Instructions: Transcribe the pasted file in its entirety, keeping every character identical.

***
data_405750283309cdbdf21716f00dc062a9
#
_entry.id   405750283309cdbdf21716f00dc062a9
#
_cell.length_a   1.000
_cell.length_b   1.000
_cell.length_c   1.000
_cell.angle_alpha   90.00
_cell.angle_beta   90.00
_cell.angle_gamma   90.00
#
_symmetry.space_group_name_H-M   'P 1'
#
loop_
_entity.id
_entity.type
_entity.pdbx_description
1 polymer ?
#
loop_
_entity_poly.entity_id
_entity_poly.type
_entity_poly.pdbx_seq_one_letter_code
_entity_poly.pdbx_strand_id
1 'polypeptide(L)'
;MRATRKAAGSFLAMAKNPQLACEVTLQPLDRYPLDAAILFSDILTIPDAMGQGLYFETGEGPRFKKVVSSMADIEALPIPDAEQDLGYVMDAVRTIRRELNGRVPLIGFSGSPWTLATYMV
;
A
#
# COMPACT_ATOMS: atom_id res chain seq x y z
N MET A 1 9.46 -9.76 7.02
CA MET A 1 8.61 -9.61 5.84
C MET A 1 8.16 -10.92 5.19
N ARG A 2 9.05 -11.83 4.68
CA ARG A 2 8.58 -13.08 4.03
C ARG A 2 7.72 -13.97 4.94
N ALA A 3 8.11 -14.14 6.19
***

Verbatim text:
data_405750283309cdbdf21716f00dc062a9
#
_entry.id   405750283309cdbdf21716f00dc062a9
#
_cell.length_a   1.000
_cell.length_b   1.000
_cell.length_c   1.000
_cell.angle_alpha   90.00
_cell.angle_beta   90.00
_cell.angle_gamma   90.00
#
_symmetry.space_group_name_H-M   'P 1'
#
loop_
_entity.id
_entity.type
_entity.pdbx_description
1 polymer ?
#
loop_
_entity_poly.entity_id
_entity_poly.type
_entity_poly.pdbx_seq_one_letter_code
_entity_poly.pdbx_strand_id
1 'polypeptide(L)'
;MRATRKAAGSFLAMAKNPQLACEVTLQPLDRYPLDAAILFSDILTIPDAMGQGLYFETGEGPRFKKVVSSMADIEALPIPDAEQDLGYVMDAVRTIRRELNGRVPLIGFSGSPWTLATYMV
;
A
#
# COMPACT_ATOMS: atom_id res chain seq x y z
N MET A 1 9.46 -9.76 7.02
CA MET A 1 8.61 -9.61 5.84
C MET A 1 8.16 -10.92 5.19
N ARG A 2 9.05 -11.83 4.68
CA ARG A 2 8.58 -13.08 4.03
C ARG A 2 7.72 -13.97 4.94
N ALA A 3 8.11 -14.14 6.19